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  • Writer's pictureJ.P Stewart

Indie Spotlight Book Review: Liminality (The Ancient Ones: Book 2 by Cassandra S. Thompson)

Updated: Feb 1, 2023

When I first turned the final page on Cassandra L. Thompson's debut novel (The Ancient Ones), I was pretty satisfied that I'd just read a well-crafted, atmospheric, and very much complete story about the trials, loves, and losses of a pantheon of immortals, rogue gods, vampires and warped creatures in a pretty bloody brilliant bit of gothic story-telling. The villain (and what a villain...) had been conquered, the love story across time, life, and death had been told, and all generally seemed well in the wonderfully dark world of vampires, deities, and creatures.

Sure, there were more stories to be mined from this richly-developed universe, but it felt like further books would act more as sequels, with brand new tales to tell, rather than a direct continuation of the arcs and conflicts presented in the original book.

Now, if this were any other gothic romance/dark fantasy series, you'd half-expect the sequel to do just that. It'd be in a hurry to establish a new story, new villains, new threats and stakes, and maybe self-consciously lean into plot-driven inciting incidents and bang-bang horror or action to try to re-hook the reader, maybe using our tried and true central duo of [SPOILERS] to launch a new tale, with them now fully-formed and reunited, ready to take on whatever the realms had to throw at them.

That would have been fine, maybe even great in its own right, but I suppose what Liminality does that's so refreshing and complimentary of the indie publishing scene, is look those conventions square in the eye and say, "Thanks, but no thanks, chums."

Instead, the author decides to spend the first half of the book largely setting what made the original book such a wonderful experience aside, and hurling us into new time-periods, exploring new characters and pantheons, deploying the same patient, slow-burn pace, and meticulously building up new players and relationships before promoting them to the main cast, adding layers to the book's world and essentially turning a whole bunch of tropes on their head. It takes some guts to trust your readers and the strength of the story to take that kind of narrative and structural risk, where often the story is told out of sequence with details intentionally withheld until the right moment, without fear of losing the reader and instead rewarding them well-constructed character arcs, compelling relationships and sharp dialogue.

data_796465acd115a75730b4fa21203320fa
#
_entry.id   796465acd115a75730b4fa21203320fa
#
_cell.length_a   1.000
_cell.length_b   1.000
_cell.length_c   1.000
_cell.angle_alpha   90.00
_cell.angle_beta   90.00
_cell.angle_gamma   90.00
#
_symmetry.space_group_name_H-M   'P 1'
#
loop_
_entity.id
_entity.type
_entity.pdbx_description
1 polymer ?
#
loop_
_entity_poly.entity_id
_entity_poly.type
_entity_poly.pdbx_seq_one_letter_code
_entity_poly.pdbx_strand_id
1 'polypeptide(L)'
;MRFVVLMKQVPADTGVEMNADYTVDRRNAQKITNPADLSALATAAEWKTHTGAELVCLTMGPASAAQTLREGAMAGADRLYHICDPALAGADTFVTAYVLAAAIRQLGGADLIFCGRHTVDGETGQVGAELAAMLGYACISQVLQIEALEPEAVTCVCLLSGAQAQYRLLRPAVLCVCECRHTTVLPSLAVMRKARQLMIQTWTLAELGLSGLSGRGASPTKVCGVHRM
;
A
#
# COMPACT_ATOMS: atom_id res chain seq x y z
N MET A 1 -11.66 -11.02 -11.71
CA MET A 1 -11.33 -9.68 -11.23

It's not until the half-way mark that most of the pieces are in place and the actual sequel, its threat, and the villain start to come into focus, and even then, things are tantalisingly drip-fed, one morsel at a time, with an unrelenting focus on character, their motivations, desires, and their needs ahead of plot and set-pieces. The story is driven by multiple key players now, acting much more as an organic ensemble than the central duo dynamic of the first book, and when the final page is turned on this beasty, it feels like its entire universe has been flipped upside down, and you get this distinct sense of satisfaction that you've read a great, mythical, gothic tale, along with the feeling that we haven't actually seen anything yet and this phase of the story is just getting started.

In the hands of a less capable, assured, or knowledgeable writer, this might have been a disaster, but fortunately for us, dear readers, this one's is in the hands of an author who knows their characters right down to their blood cells, what to do with them, and exactly how to pull a reader deeply into their world, one line at a time, and well, the result is a fascinating, convention-breaking second instalment that makes the world of gods and monsters feel larger and more realized than ever before while retaining an unrelenting focus and intimacy with its characters.

Liminality is the sort of book that kind of makes a mockery of all the famously rigid and tried and true "rules of writing" and "rules for sequels", and forges its own path, doing exactly what it bloody wants to do, when it wants to do it, and with the sort of confident, accomplished, and purposeful writing that makes you wonder if those rules weren't made just to be kicked in the shins to begin with.

If you can't tell by now, Liminality is a fantastic, unpredictable continuation of The Ancient Ones, which manages to stand tall and distinct from its predecessor while also making it impossible not to be excited for what comes next.

It's a great book, a great sequel, and if you liked the first one, or gothic horror, romance, fantasy, or vampires, or stories about rogue gods, doomed romances, broken friendships and unpredictable characters in general... well you should bloody well buy it, shouldn't you?

Or go check out what else Cassandra L. Thompson and her murder of dark fantasy crows have to offer over at

You're welcome.


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